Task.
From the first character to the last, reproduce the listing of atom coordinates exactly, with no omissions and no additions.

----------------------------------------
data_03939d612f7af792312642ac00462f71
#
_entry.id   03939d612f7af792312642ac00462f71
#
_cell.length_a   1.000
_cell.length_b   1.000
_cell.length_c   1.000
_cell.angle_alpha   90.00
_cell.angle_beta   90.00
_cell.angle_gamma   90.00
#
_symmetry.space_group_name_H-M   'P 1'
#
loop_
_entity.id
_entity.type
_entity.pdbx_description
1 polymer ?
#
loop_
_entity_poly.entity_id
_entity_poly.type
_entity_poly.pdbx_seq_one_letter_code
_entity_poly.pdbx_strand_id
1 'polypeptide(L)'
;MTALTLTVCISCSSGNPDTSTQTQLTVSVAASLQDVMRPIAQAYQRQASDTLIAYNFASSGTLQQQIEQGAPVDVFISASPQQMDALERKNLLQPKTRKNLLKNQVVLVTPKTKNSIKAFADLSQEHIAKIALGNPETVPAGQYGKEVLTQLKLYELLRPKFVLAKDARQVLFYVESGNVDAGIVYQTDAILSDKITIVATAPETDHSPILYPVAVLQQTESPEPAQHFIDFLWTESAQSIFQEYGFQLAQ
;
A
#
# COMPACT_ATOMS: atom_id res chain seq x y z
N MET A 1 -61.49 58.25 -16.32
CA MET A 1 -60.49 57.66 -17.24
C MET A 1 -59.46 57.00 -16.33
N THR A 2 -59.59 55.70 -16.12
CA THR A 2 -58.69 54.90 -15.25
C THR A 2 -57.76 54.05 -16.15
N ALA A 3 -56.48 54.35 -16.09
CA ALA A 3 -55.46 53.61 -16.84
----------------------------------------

data_03939d612f7af792312642ac00462f71
#
_entry.id   03939d612f7af792312642ac00462f71
#
_cell.length_a   1.000
_cell.length_b   1.000
_cell.length_c   1.000
_cell.angle_alpha   90.00
_cell.angle_beta   90.00
_cell.angle_gamma   90.00
#
_symmetry.space_group_name_H-M   'P 1'
#
loop_
_entity.id
_entity.type
_entity.pdbx_description
1 polymer ?
#
loop_
_entity_poly.entity_id
_entity_poly.type
_entity_poly.pdbx_seq_one_letter_code
_entity_poly.pdbx_strand_id
1 'polypeptide(L)'
;MTALTLTVCISCSSGNPDTSTQTQLTVSVAASLQDVMRPIAQAYQRQASDTLIAYNFASSGTLQQQIEQGAPVDVFISASPQQMDALERKNLLQPKTRKNLLKNQVVLVTPKTKNSIKAFADLSQEHIAKIALGNPETVPAGQYGKEVLTQLKLYELLRPKFVLAKDARQVLFYVESGNVDAGIVYQTDAILSDKITIVATAPETDHSPILYPVAVLQQTESPEPAQHFIDFLWTESAQSIFQEYGFQLAQ
;
A
#
# COMPACT_ATOMS: atom_id res chain seq x y z
N MET A 1 -61.49 58.25 -16.32
CA MET A 1 -60.49 57.66 -17.24
C MET A 1 -59.46 57.00 -16.33
N THR A 2 -59.59 55.70 -16.12
CA THR A 2 -58.69 54.90 -15.25
C THR A 2 -57.76 54.05 -16.15
N ALA A 3 -56.48 54.35 -16.09
CA ALA A 3 -55.46 53.61 -16.84